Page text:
Gee, ten minute talks on very specific technical topics... where have I heard that concept before? It really is something technical people need. Here are a bunch from MSDN in the UK along with a pretty nice UI to let you filter by technology, content level, even presenter if that's important to you. They seem to upload more about every other month.

I took a quick listen to "Wrapping Windows APIs with C++/CLI" and I liked it.

Kate

Tuesday, December 12, 2006 2:29:29 PM (Eastern Standard Time, UTC-05:00)  #    Comments [0]
# Monday, December 11, 2006

The Regional Director program truly is worldwide -- about half of the 120 or so of us are located outside the USA. So let's say you want some pictures of Microsoft software in beautiful locations around the world, what better group to ask? The program asked us to send in pictures this fall, and here's the result:


(larger version)

Amazing, aren't we? For my picture, which is nowhere near as spectacular as some, I went and stood among some turning leaves.

Kate

Monday, December 11, 2006 2:01:05 PM (Eastern Standard Time, UTC-05:00)  #    Comments [1]
# Sunday, December 10, 2006

The title isn't mine, it's Charles Petzold's, and I would be quite surprised if you didn't learn things about C++/CLI just by learning things about the .NET Framework. In other words, you don't need to plan to switch to C# to get some benefit of this free e-book. It was originally supposed to be a chapter, but ended up over 250 pages long.

I know people still need this material. I have a new mentoring client with an established team of C++ developers who are just looking at moving to the .NET Framework. I came and did a "what is .NET" talk for them, with diagrams like this:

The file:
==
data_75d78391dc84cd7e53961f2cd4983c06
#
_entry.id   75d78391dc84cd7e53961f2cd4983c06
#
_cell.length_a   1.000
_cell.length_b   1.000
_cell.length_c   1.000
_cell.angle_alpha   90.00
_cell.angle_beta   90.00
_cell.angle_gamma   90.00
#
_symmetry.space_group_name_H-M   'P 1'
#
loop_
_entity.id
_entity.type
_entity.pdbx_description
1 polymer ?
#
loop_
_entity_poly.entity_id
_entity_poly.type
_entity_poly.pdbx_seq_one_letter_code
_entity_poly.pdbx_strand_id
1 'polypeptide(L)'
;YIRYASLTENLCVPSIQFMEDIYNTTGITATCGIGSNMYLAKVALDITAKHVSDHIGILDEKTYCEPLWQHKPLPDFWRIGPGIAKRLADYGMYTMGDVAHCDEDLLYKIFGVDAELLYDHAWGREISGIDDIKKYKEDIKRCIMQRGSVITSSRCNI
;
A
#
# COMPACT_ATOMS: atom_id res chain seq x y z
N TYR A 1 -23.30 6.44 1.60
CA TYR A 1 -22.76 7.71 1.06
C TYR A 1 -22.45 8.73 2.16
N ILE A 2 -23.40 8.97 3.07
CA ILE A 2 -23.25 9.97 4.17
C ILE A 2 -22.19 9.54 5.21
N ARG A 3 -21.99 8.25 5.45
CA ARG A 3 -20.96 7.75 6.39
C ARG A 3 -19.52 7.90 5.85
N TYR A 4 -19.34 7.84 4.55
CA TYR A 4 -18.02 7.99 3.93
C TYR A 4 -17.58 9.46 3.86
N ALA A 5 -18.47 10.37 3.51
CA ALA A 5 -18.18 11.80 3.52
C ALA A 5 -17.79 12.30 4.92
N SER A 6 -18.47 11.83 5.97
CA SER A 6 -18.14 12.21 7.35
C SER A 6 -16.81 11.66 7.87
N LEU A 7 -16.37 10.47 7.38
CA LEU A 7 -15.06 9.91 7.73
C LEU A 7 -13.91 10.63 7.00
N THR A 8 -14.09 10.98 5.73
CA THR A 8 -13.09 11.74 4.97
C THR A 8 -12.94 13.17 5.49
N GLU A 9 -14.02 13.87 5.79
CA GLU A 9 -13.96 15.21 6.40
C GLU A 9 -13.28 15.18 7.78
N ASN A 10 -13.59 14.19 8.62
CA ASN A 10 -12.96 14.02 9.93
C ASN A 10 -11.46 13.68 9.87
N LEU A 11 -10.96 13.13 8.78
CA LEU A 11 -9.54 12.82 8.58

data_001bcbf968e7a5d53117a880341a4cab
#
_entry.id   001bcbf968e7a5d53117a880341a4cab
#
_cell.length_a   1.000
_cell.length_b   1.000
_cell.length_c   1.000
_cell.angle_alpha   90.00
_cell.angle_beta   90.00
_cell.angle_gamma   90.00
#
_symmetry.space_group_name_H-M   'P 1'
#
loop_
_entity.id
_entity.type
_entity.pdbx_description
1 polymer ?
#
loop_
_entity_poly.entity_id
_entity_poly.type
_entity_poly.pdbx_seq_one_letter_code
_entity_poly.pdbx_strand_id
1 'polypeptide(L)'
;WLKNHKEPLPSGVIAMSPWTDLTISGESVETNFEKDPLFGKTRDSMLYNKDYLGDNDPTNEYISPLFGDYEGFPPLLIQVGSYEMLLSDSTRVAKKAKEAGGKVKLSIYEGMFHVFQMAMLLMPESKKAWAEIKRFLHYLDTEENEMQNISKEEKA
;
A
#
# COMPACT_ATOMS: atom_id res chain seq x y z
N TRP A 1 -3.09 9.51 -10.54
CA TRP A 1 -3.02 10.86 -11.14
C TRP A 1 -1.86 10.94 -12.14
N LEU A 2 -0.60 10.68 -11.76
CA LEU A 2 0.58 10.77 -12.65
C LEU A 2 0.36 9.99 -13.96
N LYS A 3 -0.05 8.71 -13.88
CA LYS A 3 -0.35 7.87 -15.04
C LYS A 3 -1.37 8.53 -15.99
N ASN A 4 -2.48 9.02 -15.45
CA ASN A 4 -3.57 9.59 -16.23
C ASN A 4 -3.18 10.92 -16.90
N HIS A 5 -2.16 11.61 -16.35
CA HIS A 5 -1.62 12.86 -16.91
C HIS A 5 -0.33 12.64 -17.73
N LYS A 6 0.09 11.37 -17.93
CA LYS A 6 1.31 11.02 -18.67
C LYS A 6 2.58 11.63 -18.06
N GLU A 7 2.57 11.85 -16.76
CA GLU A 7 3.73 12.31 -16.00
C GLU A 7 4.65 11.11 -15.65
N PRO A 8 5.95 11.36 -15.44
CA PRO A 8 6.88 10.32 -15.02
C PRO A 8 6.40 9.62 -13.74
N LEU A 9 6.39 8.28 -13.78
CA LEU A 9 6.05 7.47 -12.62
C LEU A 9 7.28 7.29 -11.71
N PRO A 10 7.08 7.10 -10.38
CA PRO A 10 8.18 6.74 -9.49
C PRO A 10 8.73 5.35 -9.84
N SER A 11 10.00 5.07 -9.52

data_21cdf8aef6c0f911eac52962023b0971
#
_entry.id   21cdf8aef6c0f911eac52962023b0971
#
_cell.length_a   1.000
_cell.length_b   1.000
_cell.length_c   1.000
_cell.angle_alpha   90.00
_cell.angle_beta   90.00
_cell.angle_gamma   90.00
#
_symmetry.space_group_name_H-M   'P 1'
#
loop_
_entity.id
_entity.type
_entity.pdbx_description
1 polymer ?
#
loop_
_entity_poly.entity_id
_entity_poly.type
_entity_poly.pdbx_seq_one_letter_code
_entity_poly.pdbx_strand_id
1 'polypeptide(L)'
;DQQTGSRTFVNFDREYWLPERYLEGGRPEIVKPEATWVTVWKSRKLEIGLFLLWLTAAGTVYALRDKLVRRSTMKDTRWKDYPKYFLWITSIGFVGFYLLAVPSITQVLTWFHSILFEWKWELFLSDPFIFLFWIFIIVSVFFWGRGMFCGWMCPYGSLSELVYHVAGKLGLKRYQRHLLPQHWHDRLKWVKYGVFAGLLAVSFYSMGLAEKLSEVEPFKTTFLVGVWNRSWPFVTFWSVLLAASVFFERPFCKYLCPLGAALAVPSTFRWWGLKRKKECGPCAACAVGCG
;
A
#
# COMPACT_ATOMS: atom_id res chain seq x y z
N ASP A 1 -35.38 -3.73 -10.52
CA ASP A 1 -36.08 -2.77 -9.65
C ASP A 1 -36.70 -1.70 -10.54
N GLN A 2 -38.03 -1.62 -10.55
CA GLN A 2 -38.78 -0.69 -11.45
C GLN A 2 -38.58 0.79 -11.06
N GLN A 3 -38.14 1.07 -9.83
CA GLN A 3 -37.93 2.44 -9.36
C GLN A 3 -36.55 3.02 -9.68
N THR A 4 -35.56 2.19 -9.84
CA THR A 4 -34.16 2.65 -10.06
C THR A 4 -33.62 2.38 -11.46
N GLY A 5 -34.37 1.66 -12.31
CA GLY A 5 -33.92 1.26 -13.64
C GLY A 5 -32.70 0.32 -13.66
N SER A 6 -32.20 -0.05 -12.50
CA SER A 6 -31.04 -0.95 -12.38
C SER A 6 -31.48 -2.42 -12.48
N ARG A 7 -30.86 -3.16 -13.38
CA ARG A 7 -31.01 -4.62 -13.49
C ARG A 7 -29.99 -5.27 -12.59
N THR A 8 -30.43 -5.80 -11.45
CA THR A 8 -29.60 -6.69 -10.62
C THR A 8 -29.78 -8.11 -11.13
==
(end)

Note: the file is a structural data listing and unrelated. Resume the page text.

If you already recognize these pictures and realize what they are supposed to illustrate, then you don't need the e-book. But if you haven't really paid much attention to the .NET Framework, then this is a fairly painless way to learn a lot of it. The thing is, it's all C#. My suggestion to you is to bear with that -- a C++ programmer can read C# without too much difficulty -- and then come on back here to see how to do the same things using idioms you already know and love, and how to drop back into native code any time you like for various reasons include control over your application's performance.

Kate

Sunday, December 10, 2006 1:45:07 PM (Eastern Standard Time, UTC-05:00)  #    Comments [0]
# Saturday, December 09, 2006

I was just looking at some old-style MC++ to convert a sample into C++/CLI. I had to convert this sort of thing:

public __gc class PostCodeChecker
{
public:
    virtual String* Check(String* code)
    {
        String* error = S"OK";
        return error;
    }
    Boolean Test(String* code)
    {
        Boolean ret = false;
        String* error = Check(code);
        if (error->Equals(S"OK"))
        {
            ret = true;
        }
        return ret;
    }
};
Into this sort of thing:
public ref class PostCodeChecker
{
public:
    virtual String^ Check(String^ code)
    {
        String^ error = "OK";
        return error;
    }
    Boolean Test(String^ code)
    {
        Boolean ret = false;
        String^ error = Check(code);
        if (error=="OK")
        {